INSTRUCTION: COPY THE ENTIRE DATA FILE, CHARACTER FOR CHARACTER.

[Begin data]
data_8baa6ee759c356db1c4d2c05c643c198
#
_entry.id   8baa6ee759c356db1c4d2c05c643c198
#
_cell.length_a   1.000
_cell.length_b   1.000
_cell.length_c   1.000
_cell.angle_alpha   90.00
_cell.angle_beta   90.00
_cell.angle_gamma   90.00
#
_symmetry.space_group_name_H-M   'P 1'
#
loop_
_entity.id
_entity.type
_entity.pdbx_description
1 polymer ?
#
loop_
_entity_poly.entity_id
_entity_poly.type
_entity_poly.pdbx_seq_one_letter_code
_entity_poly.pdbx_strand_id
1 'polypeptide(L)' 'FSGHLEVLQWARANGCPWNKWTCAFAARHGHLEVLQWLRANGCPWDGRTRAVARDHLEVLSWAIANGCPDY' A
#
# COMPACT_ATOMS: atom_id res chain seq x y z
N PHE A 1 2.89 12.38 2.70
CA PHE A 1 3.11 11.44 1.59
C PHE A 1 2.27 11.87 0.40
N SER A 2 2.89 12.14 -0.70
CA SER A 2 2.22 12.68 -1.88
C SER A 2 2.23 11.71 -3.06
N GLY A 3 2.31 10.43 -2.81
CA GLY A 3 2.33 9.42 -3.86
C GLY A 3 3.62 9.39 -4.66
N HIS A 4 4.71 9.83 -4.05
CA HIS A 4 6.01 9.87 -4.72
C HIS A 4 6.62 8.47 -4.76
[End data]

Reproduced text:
data_8baa6ee759c356db1c4d2c05c643c198
#
_entry.id   8baa6ee759c356db1c4d2c05c643c198
#
_cell.length_a   1.000
_cell.length_b   1.000
_cell.length_c   1.000
_cell.angle_alpha   90.00
_cell.angle_beta   90.00
_cell.angle_gamma   90.00
#
_symmetry.space_group_name_H-M   'P 1'
#
loop_
_entity.id
_entity.type
_entity.pdbx_description
1 polymer ?
#
loop_
_entity_poly.entity_id
_entity_poly.type
_entity_poly.pdbx_seq_one_letter_code
_entity_poly.pdbx_strand_id
1 'polypeptide(L)' 'FSGHLEVLQWARANGCPWNKWTCAFAARHGHLEVLQWLRANGCPWDGRTRAVARDHLEVLSWAIANGCPDY' A
#
# COMPACT_ATOMS: atom_id res chain seq x y z
N PHE A 1 2.89 12.38 2.70
CA PHE A 1 3.11 11.44 1.59
C PHE A 1 2.27 11.87 0.40
N SER A 2 2.89 12.14 -0.70
CA SER A 2 2.22 12.68 -1.88
C SER A 2 2.23 11.71 -3.06
N GLY A 3 2.31 10.43 -2.81
CA GLY A 3 2.33 9.42 -3.86
C GLY A 3 3.62 9.39 -4.66
N HIS A 4 4.71 9.83 -4.05
CA HIS A 4 6.01 9.87 -4.72
C HIS A 4 6.62 8.47 -4.76